Contents: About the Volume Editors XVII List of Contributors XIX 1 Introduction to Micro Energy Harvesting 1Danick Briand, Eric Yeatman, and Shad Roundy 1.1 Introduction to the Topic 1 1.2 Current Status and Trends 3 1.3 Book Content and Structure 4 2 Fundamentals of Mechanics and Dynamics 7Helios Vocca and Luca Gammaitoni 2.1 Introduction 7 2.2 Strategies for Micro Vibration Energy Harvesting 8 2.2.1 Piezoelectric 9 2.2.2 Electromagnetic 10 2.2.3 Electrostatic 11 2.2.4 From Macro to Micro to Nano 11 2.3 Dynamical Models for Vibration Energy Harvesters 12 2.3.1 Stochastic Character of Ambient Vibrations 14 2.3.2 Linear Case 1: Piezoelectric Cantilever Generator 14 2.3.3 Linear Case 2: Electromagnetic Generator 15 2.3.4 Transfer Function 15 2.4 Beyond Linear Micro-Vibration Harvesting 16 2.4.1 Frequency Tuning 16 2.4.2 Multimodal Harvesting 17 2.4.3 Up-Conversion Techniques 17 2.5 Nonlinear Micro-Vibration Energy Harvesting 18 2.5.1 Bistable Oscillators: Cantilever 19 2.5.2 Bistable Oscillators: Buckled Beam 21 2.5.3 Monostable Oscillators 23 2.6 Conclusions 24 Acknowledgments 24 References 24 3 Electromechanical Transducers 27Adrien Badel, Fabien Formosa, andMickael Lallart 3.1 Introduction 27 3.2 Electromagnetic Transducers 27 3.2.1 Basic Principle 27 3.2.1.1 Induced Voltage 28 3.2.1.2 Self-Induction 28 3.2.1.3 Mechanical Aspect 29 3.2.2 Typical Architectures 30 3.2.2.1 Case Study 30 3.2.2.2 General Case 33 3.2.3 Energy Extraction Cycle 33 3.2.3.1 Resistive Cycle 34 3.2.3.2 Self-Inductance Cancelation 34 3.2.3.3 Cycle with Rectification 35 3.2.3.4 Active Cycle 36 3.2.4 Figures of Merit and Limitations 36 3.3 Piezoelectric Transducers 37 3.3.1 Basic Principles and Constitutive Equations 37 3.3.1.1 Physical Origin of Piezoelectricity in Ceramics and Crystals 37 3.3.1.2 Constitutive Equations 38 3.3.2 Typical Architectures for Energy Harvesting 39 3.3.2.1 Modeling 39 3.3.2.2 Application to Typical Configurations 40 3.3.3 Energy Extraction Cycles 41 3.3.3.1 Resistive Cycles 41 3.3.3.2 Cycles with Rectification 43 3.3.3.3 Active Cycles 43 3.3.3.4 Comparison 43 3.3.4 Maximal Power Density and Figure of Merit 44 3.4 Electrostatic Transducers 45 3.4.1 Basic Principles 45 3.4.1.1 Gauss s Law 45 3.4.1.2 Capacitance C0 45 3.4.1.3 Electric Potential 46 3.4.1.4 Energy 46 3.4.1.5 Force 47 3.4.2 Design Parameters for a Capacitor 47 3.4.2.1 Architecture 47 3.4.2.2 Dielectric 48 3.4.3 Energy Extraction Cycles 48 3.4.3.1 Charge-Constrained Cycle 49 3.4.3.2 Voltage-Constrained Cycle 50 3.4.3.3 Electret Cycle 51 3.4.4 Limits 51 3.4.4.1 Parasitic Capacitors 51 3.4.4.2 Breakdown Voltage 53 3.4.4.3 Pull-In Force 53 3.5 Other Electromechanical Transduction Principles 53 3.5.1 Electrostrictive Materials 53 3.5.1.1 Physical Origin and Constitutive Equations 53 3.5.1.2 Energy Harvesting Strategies 54 3.5.2 Magnetostrictive Materials 55 3.5.2.1 Physical Origin 55 3.5.2.2 Constitutive Equations 56 3.6 Effect of the Vibration Energy Harvester Mechanical Structure 56 3.7 Summary 58 References 59 4 Thermal Fundamentals 61Mathieu Francoeur 4.1 Introduction 61 4.2 Fundamentals of Thermoelectric Power Generation 62 4.2.1 Overview of Nanoscale Heat Conduction and the Seebeck Effect 62 4.2.2 Heat Transfer Analysis ofThermoelectric Power Generation 64 4.3 Near-FieldThermal Radiation andThermophotovoltaic Power Generation 66 4.3.1 Introduction 66 4.3.2 Theoretical Framework: Fluctuational Electrodynamics 67 4.3.3 Introduction toThermophotovoltaic Power Generation and Physics of Near-Field Radiative Heat Transfer between Two Bulk Materials Separated by a Subwavelength Vacuum Gap 70 4.3.4 Nanoscale-Gap Thermophotovoltaic Power Generation 76 4.4 Conclusions 80 Acknowledgments 80 References 81 5 Power Conditioning for Energy Harvesting Theory and Architecture 85Stephen G. Burrow and Paul D.Mitcheson 5.1 Introduction 85 5.2 The Function of Power Conditioning 85 5.2.1 Interface to the Harvester 86 5.2.2 Circuits with Resistive Input Impedance 87 5.2.3 Circuits with Reactive Input Impedance 89 5.2.4 Circuits with Nonlinear Input Impedance 90 5.2.5 Peak Rectifiers 90 5.2.6 Piezoelectric Pre-biasing 92 5.2.7 Control 94 5.2.7.1 Voltage Regulation 94 5.2.7.2 Peak Power Controllers 96 5.2.8 System Architectures 97 5.2.8.1 Start-Up 97 5.2.9 Highly Dynamic Load Power 98 5.3 Summary 100 References 100 6 ThermoelectricMaterials for Energy Harvesting 103Andrew C.Miner 6.1 Introduction 103 6.2 Performance Considerations in Materials Selection: zT 103 6.2.1 Properties of Chalcogenides (Group 16) 106 6.2.2 Properties of Crystallogens (Group 14) 106 6.2.3 Properties of Pnictides (Group 15) 107 6.2.4 Properties of Skutterudites 108 6.3 Influence of Scale on Material Selection and Synthesis 110 6.3.1 Thermal Conductance Mismatch 111 6.3.2 Domination of Electrical Contact Resistances 112 6.3.3 Domination of Bypass Heat Flow 113 6.3.4 Challenges inThermoelectric Property Measurement 113 6.4 Low Dimensionality: Internal Micro/Nanostructure and Related Approaches 114 6.5 Thermal Expansion and Its Role in Materials Selection 115 6.6 Raw Material Cost Considerations 116 6.7 Material Synthesis with Particular Relevance to Micro Energy Harvesting 116 6.7.1 Electroplating, Electrophoresis, Dielectrophoresis 117 6.7.2 Thin andThick Film Deposition 118 6.8 Summary 118 References 119 7 Piezoelectric Materials for Energy Harvesting 123Emmanuel Defay, Sebastien Boisseau, and Ghislain Despesse 7.1 Introduction 123 7.2 What Is Piezoelectricity? 123 7.3 Thermodynamics: the RightWay to Describe Piezoelectricity 125 7.4 Material Figure of Merit: the Electromechanical Coupling Factor 126 7.4.1 Special Considerations for Energy Harvesting 128 7.5 Perovskite Materials 129 7.5.1 Structure 129 7.5.1.1 Ferroelectricity in Perovskites 129 7.5.1.2 Piezoelectricity in Perovskites: Poling Required 131 7.5.2 PZT Phase Diagram 131 7.5.3 Ceramics 132 7.5.3.1 Fabrication Process 132 7.5.3.2 Typical Examples for Energy Harvesting 134 7.5.4 Bulk Single Crystals 135 7.5.4.1 Perovskites 135 7.5.4.2 Energy Harvesting with Perovskites Bulk Single Crystals 135 7.5.5 Polycrystalline PerovskitesThin Films 136 7.5.5.1 Fabrication Processes 136 7.5.5.2 Energy Harvesting with Poly-PZT Films 136 7.5.6 Single-Crystal Thin Films 137 7.5.6.1 Fabrication Process 137 7.5.6.2 Energy Harvesting with SC Perovskite Films 137 7.5.7 Lead-Free 138 7.5.7.1 Energy Harvesting with Lead-Free Materials 139 7.6 Wurtzites 139 7.6.1 Structure 139 7.6.2 Thin Films and Energy Harvesting 140 7.6.3 Doping 141 7.7 PVDFs 141 7.7.1 Structure 141 7.7.2 Synthesis 143 7.7.3 Energy Harvesters with PVDF 143 7.8 Nanomaterials 143 7.9 Typical Values for the Main Piezoelectric Materials 144 7.10 Summary 145 References 145 8 Electrostatic/Electret-Based Harvesters 149Yuji Suzuki 8.1 Introduction 149 8.2 Electrostatic/Electret Conversion Cycle 149 8.3 Electrostatic/Electret Generator Models 151 8.3.1 Configuration of Electrostatic/Electret Generator 151 8.3.2 Electrode Design for Electrostatic/Electret Generator 153 8.4 Electrostatic Generators 156 8.4.1 Design and Fabrication Methods 156 8.4.2 Generator Examples 158 8.5 Electrets and Electret Generator Model 160 8.5.1 Electrets 160 8.5.2 Electret Materials 161 8.5.3 Charging Technologies 162 8.5.4 Electret Generator Model 163 8.6 Electret Generators 168 8.7 Summary 171 References 171 9 Electrodynamic Vibrational Energy Harvesting 175Shuo Cheng, Clemens Cepnik, and David P. Arnold 9.1 Introduction 175 9.2 Theoretical Background 178 9.2.1 Energy Storage, Dissipation, and Conversion 178 9.2.2 Electrodynamic Physics 179 9.2.2.1 Faraday s Law 179 9.2.2.2 Lorentz Force 180 9.2.3 Simplified Electrodynamic Equations 180 9.3 Electrodynamic Harvester Architectures 181 9.4 Modeling and Optimization 183 9.4.1 Modeling 184 9.4.1.1 Lumped Element Method 184 9.4.1.2 Finite Element Method 188 9.4.1.3 Combination of Lumped Element Model and Finite Element Model 189 9.4.2 Optimization 190 9.5 Design and Fabrication 191 9.5.1 Design of Electrodynamic Harvesters 192 9.5.2 Fabrication of Electrodynamic Harvesters 194 9.6 Summary 196 References 197 10 Piezoelectric MEMS Energy Harvesters 201Jae Yeong Park 10.1 Introduction 201 10.1.1 The General Governing Equation 202 10.1.2 Design Consideration 203 10.2 Development of Piezoelectric MEMS Energy Harvesters 204 10.2.1 Overview 204 10.2.2 Fabrication Technologies 205 10.2.3 Characterization 211 10.2.3.1 Frequency Response 211 10.2.3.2 Output Power of Piezoelectric MEMS Energy Harvesters 211 10.3 Challenging Issues in Piezoelectric MEMS Energy Harvesters 213 10.3.1 Output Power 213 10.3.2 Frequency Response 215 10.3.3 Piezoelectric Material 217 10.4 Summary 218 References 218 11 Vibration Energy Harvesting fromWideband and Time-Varying Frequencies 223Lindsay M.Miller 11.1 Introduction 223 Contents XI 11.1.1 Motivation 223 11.1.2 Classification of Devices 223 11.1.3 General Comments 225 11.2 Active Schemes for Tunable Resonant Devices 225 11.2.1 Stiffness Modification for Frequency Tuning 226 11.2.1.1 Modify L 226 11.2.1.2 Modify E 227 11.2.1.3 Modify keff Using Axial Force 227 11.2.1.4 Modify keff Using an External Spring 229 11.2.1.5 Modify keff Using an Electrical External Spring 231 11.2.2 Mass Modification for Frequency Tuning 232 11.3 Passive Schemes for Tunable Resonant Devices 232 11.3.1 Modify meff by Coupling Mass Position with Beam Excitation 233 11.3.2 Modify keff by Coupling Axial Force with Centrifugal Force from Rotation 234 11.3.3 Modify L by Using Centrifugal Force to Toggle Beam Clamp Position 234 11.4 Wideband Devices 235 11.4.1 Multimodal Designs 236 11.4.2 Nonlinear Designs 237 11.5 Summary and Future Research Directions 240 11.5.1 Summary of Tunable andWideband Strategies 240 11.5.2 Areas for Future Improvement in Tunable andWideband Strategies 241 11.5.2.1 Tuning range and resolution 241 11.5.2.2 Tuning sensitivity to driving vibrations 242 11.5.2.3 System Size considerations 242 References 243 12 Micro Thermoelectric Generators 245Ingo Stark 12.1 Introduction 245 12.2 Classification of Micro Thermoelectric Generators 247 12.3 General Considerations for MicroTEGs 250 12.4 Micro Device Technologies 252 12.4.1 Research and Development 253 12.4.1.1 Electrodeposition 253 12.4.1.2 Silicon-MEMS Technology 253 12.4.1.3 CMOS-MEMS Technology 254 12.4.1.4 Other 255 12.4.2 Commercialized Micro Technologies 257 12.4.2.1 Micropelt Technology 257 12.4.2.2 Nextreme/Laird Technology 258 12.4.2.3 Thermogen Technology 259 12.5 Applications of Complete Systems 260 12.5.1 Energy-Autonomous Sensor for Air Flow Temperature 261 12.5.2 Wireless Pulse Oximeter SpO2 Sensor 261 12.5.3 Intelligent Thermostatic Radiator Valve (iTRV) 262 12.5.4 Wireless Power Generator Evaluation Kit 263 12.5.5 Jacket-IntegratedWireless Temperature Sensor 263 12.6 Summary 264 References 265 13 Micromachined Acoustic Energy Harvesters 271Stephen Horowitz and Mark Sheplak 13.1 Introduction 271 13.2 Historical Overview 272 13.2.1 A Brief History 272 13.2.2 Survey of Reported Performance 274 13.3 Acoustics Background 276 13.3.1 Principles and Concepts 276 13.3.2 Fundamentals of Acoustics 276 13.3.3 Challenges of Acoustic Energy Harvesting 277 13.4 Electroacoustic Transduction 277 13.4.1 Modeling 278 13.4.1.1 Lumped Element Modeling (LEM) 278 13.4.1.2 Equivalent Circuits 279 13.4.1.3 Transduction 280 13.4.1.4 Numerical Approaches 281 13.4.2 Impedance Matching and Energy Focusing 281 13.4.3 Transduction Methods 281 13.4.3.1 Piezoelectric Transduction 281 13.4.3.2 Electromagnetic Transduction 282 13.4.3.3 Electrostatic Transduction 282 13.4.3.4 Comparative Analysis 283 13.4.4 Transduction Structures 284 13.4.4.1 Structures for Impedance Matching 284 13.4.4.2 Structures for Acoustical to Mechanical Transduction 286 13.5 Fabrication Methods 288 13.5.1 Materials 288 13.5.2 Processes 289 13.6 Testing and Characterization 289 13.7 Summary 290 Acknowledgments 290 References 290 14 Energy Harvesting from Fluid Flows 297Andrew S. Holmes 14.1 Introduction 297 14.2 Fundamental and Practical Limits 298 Contents XIII 14.3 MiniatureWind Turbines 301 14.3.1 Scaling Effects in MiniatureWind Turbines 302 14.3.1.1 Turbine Performance 302 14.3.1.2 Generator and Bearing Losses 305 14.4 Energy Harvesters Based on Flow Instability 306 14.4.1 Vortex Shedding Devices 307 14.4.2 Devices Based on Galloping and Flutter 310 14.5 Performance Comparison 316 14.6 Summary 317 References 317 15 Far-Field RF Energy Transfer and Harvesting 321Hubregt J. Visser and Ruud Vullers 15.1 Introduction 321 15.2 Nonradiative and Radiative (Far-Field) RF Energy Transfer 322 15.2.1 Nonradiative Transfer 322 15.2.2 Radiative Transfer 323 15.2.3 Harvesting versus Transfer 324 15.3 Receiving Rectifying Antenna 326 15.3.1 Antenna Rectifier Matching 326 15.3.1.1 Voltage Boosting Technique 327 15.3.1.2 Antenna Matched to Rectifier 328 15.3.1.3 Antenna Not Matched to the Rectifier/Multiplier 329 15.3.1.4 Consequences for the Rectifier and the Antenna Design 330 15.4 Rectifier 330 15.4.1 RF Input Impedance 331 15.4.2 DC Output Voltage 332 15.4.3 Antenna 334 15.4.3.1 50 Antenna 335 15.4.3.2 Complex Conjugately Matched Antenna 335 15.4.4 Rectenna Results 336 15.4.5 Voltage Up-Conversion 339 15.5 Transmission 340 15.6 Examples and Future Perspectives 341 15.7 Conclusions 344 References 344 16 Microfabricated Microbial Fuel Cells 347Hao Ren and Junseok Chae 16.1 Introduction 347 16.2 Fundamentals of MEMS MFC 348 16.2.1 Operation Principle 348 16.2.1.1 Structure 348 16.2.1.2 Materials 350 16.2.2 Critical Parameters for Testing 350 16.2.2.1 Anode and Cathode Potential, the Total Cell Potential 350 16.2.2.2 Open Circuit Voltage (EOCV) 351 16.2.2.3 Areal/Volumetric Current Density and Areal/Volumetric Power Density 351 16.2.2.4 Internal Resistance and Areal Resistivity 352 16.2.2.5 Efficiency 353 16.3 Prior Art MEMS MFCS 354 16.4 FutureWork 355 16.4.1 Reducing Areal Resistivity 355 16.4.1.1 Applying Materials with High Surface-Area-to-Volume Ratio 355 16.4.1.2 Mitigating Oxygen Intrusion 358 16.4.2 Autonomous Running 359 16.4.3 Elucidating the EET Mechanism 359 References 359 17 Micro Photovoltaic Module Energy Harvesting 363Shunpu Li ,WensiWang, NingningWang, Cian O Mathuna, and Saibal Roy 17.1 Introduction 363 17.1.1 p-n Junction and Crystalline Si Solar Cells 363 17.1.2 Amorphous Silicon Solar Cell 366 17.1.3 CIGS and CdTe Solar Cell Development 367 17.1.4 Polymer Solar Cell 370 17.1.5 Dye-Sensitized Solar Cells (DSSC) 373 17.2 Monolithically Integration of Solar Cells with IC 375 17.3 Low-Power Micro Photovoltaic Systems 376 17.3.1 Maximum Power Point Tracking 376 17.3.2 Output Voltage Regulation 379 17.3.3 Indoor-Light-PoweredWireless Sensor Networks a Case Study 380 17.4 Summary 382 References 383 18 Power Conditioning for Energy Harvesting Case Studies and Commercial Products 385Paul D.Mitcheson and Stephen G. Burrow 18.1 Introduction 385 18.2 Submilliwatt Electromagnetic Harvester Circuit Example 386 18.3 Single-Supply Pre-biasing for Piezoelectric Harvesters 388 18.4 Ultra-Low-Power Rectifier and MPPT for Thermoelectric Harvesters 392 18.5 Frequency Tuning of an Electromagnetic Harvester 393 18.6 Examples of Converters for Ultra-Low-Output Transducers 396 18.7 Power Processing for Electrostatic Devices 397 18.8 Commercial Products 397 18.9 Conclusions 398 References 399 19 Micro Energy Storage: Considerations 401Dan Steingart 19.1 Introduction 401 19.2 Boundary Conditions 401 19.2.1 Microbatteries 404 19.2.2 Supercapacitors 405 19.3 Primary Energy Storage Approaches 405 19.3.1 Volume-Constrained versus Conformally Demanding Approaches 408 19.3.2 Caveat Emptor 409 19.3.3 FutureWork and First-Order Problems 409 References 410 20 Thermoelectric Energy Harvesting in Aircraft 415Thomas Becker, Alexandros Elefsiniotis, andMichail E. Kiziroglou 20.1 Introduction 415 20.2 Aircraft Standardization 416 20.3 AutonomousWireless Sensor Systems 417 20.4 Thermoelectric Energy Harvesting in Aircraft 419 20.4.1 Efficiency of a Thermoelectric Energy Harvesting Device 420 20.4.2 StaticThermoelectric Energy Harvester 421 20.4.3 Dynamic Thermoelectric Energy Harvester 423 20.5 Design Considerations 425 20.6 Applications 427 20.6.1 StaticThermoelectric Harvester for Aircraft Seat Sensors 427 20.6.2 The Dynamic Thermoelectric Harvesting Prototype 428 20.6.3 Heat Storage Thermoelectric Harvester for Aircraft Strain Sensors 428 20.6.4 Outlook 430 20.7 Conclusions 432 References 433 21 Powering Pacemakers with Heartbeat Vibrations 435M. Amin Karami and Daniel J. Inman 21.1 Introduction 435 21.2 Design Specifications 436 21.3 Estimation of Heartbeat Oscillations 437 21.4 Linear Energy Harvesters 438 21.5 Monostable Nonlinear Harvesters 441 21.6 Bistable Harvesters 446 21.7 Experimental Investigations 450 21.8 Heart Motion Characterization 450 21.9 Conclusions 456 Acknowledgment 457 References 457 Index 459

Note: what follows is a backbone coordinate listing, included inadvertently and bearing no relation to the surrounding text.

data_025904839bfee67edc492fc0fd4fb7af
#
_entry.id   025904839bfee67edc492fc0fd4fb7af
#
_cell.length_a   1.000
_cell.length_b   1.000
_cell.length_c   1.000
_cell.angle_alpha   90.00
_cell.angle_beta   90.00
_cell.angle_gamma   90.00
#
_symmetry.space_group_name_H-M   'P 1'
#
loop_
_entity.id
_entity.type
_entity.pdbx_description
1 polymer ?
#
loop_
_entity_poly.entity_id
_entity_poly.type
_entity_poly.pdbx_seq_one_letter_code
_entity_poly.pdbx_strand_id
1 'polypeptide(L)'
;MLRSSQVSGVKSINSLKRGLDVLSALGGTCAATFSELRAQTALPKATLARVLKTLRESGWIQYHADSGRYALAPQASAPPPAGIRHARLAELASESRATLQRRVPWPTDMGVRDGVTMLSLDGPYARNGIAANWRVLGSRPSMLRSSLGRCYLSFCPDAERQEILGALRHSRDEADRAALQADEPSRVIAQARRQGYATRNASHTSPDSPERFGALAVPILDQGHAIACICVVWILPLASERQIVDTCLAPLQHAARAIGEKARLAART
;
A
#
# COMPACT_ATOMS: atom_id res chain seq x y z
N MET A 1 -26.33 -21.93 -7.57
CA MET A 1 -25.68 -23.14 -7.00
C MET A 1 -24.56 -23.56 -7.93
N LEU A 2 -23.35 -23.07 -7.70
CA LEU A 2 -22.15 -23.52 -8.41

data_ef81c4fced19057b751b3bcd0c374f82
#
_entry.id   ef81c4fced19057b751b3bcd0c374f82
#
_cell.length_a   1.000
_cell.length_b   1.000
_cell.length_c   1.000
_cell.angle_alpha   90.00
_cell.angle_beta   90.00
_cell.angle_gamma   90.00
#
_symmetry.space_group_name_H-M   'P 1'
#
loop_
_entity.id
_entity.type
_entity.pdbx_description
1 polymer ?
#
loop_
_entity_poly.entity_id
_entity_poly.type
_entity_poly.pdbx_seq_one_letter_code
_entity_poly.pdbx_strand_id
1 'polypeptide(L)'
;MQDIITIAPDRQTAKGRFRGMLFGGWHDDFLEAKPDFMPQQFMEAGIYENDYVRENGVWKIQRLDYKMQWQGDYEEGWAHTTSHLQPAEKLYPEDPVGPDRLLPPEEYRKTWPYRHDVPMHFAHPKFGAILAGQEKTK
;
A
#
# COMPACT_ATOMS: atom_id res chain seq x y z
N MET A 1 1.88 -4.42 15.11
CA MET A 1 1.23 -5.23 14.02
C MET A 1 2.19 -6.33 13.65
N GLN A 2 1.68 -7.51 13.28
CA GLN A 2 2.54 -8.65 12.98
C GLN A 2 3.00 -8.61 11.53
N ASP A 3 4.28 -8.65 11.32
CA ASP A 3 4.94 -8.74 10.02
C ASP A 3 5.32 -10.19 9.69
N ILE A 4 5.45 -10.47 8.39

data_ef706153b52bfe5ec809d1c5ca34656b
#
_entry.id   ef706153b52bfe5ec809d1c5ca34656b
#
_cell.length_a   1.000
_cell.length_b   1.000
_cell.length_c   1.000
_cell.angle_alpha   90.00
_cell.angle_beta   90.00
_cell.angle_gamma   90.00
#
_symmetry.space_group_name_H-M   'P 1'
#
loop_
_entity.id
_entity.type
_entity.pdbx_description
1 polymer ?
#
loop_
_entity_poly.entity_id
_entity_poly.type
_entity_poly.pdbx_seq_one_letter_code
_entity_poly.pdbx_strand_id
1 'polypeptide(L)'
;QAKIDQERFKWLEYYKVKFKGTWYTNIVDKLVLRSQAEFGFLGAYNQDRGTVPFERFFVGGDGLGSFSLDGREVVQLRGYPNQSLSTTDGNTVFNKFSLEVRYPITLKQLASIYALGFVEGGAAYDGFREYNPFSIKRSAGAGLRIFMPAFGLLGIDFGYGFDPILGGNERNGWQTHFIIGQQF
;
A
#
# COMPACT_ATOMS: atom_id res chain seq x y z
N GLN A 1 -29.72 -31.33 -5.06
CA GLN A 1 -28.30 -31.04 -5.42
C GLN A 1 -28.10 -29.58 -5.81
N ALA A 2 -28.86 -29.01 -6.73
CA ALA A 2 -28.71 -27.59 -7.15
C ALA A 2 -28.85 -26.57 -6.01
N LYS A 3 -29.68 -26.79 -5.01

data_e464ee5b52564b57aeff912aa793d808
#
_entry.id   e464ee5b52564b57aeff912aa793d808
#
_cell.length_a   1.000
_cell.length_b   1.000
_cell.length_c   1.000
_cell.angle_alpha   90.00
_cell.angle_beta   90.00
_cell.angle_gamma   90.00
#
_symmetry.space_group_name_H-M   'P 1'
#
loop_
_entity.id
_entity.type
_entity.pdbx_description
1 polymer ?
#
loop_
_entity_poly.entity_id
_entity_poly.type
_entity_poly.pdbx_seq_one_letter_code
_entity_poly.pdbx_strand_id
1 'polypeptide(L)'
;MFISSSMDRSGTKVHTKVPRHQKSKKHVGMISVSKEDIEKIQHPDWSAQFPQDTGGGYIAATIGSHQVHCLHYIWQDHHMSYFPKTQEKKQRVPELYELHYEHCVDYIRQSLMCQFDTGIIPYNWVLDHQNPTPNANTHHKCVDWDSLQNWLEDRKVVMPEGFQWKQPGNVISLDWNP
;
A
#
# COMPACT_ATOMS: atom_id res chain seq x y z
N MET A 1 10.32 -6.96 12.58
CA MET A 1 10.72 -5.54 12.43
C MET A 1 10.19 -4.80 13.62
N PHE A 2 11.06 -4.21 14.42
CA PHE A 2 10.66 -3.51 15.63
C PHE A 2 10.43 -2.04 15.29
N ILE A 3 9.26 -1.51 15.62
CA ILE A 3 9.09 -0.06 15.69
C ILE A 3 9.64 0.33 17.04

Series Title: Advanced Micro and Nanosystems, 12.
Responsibility: Ed. by Danick Briand...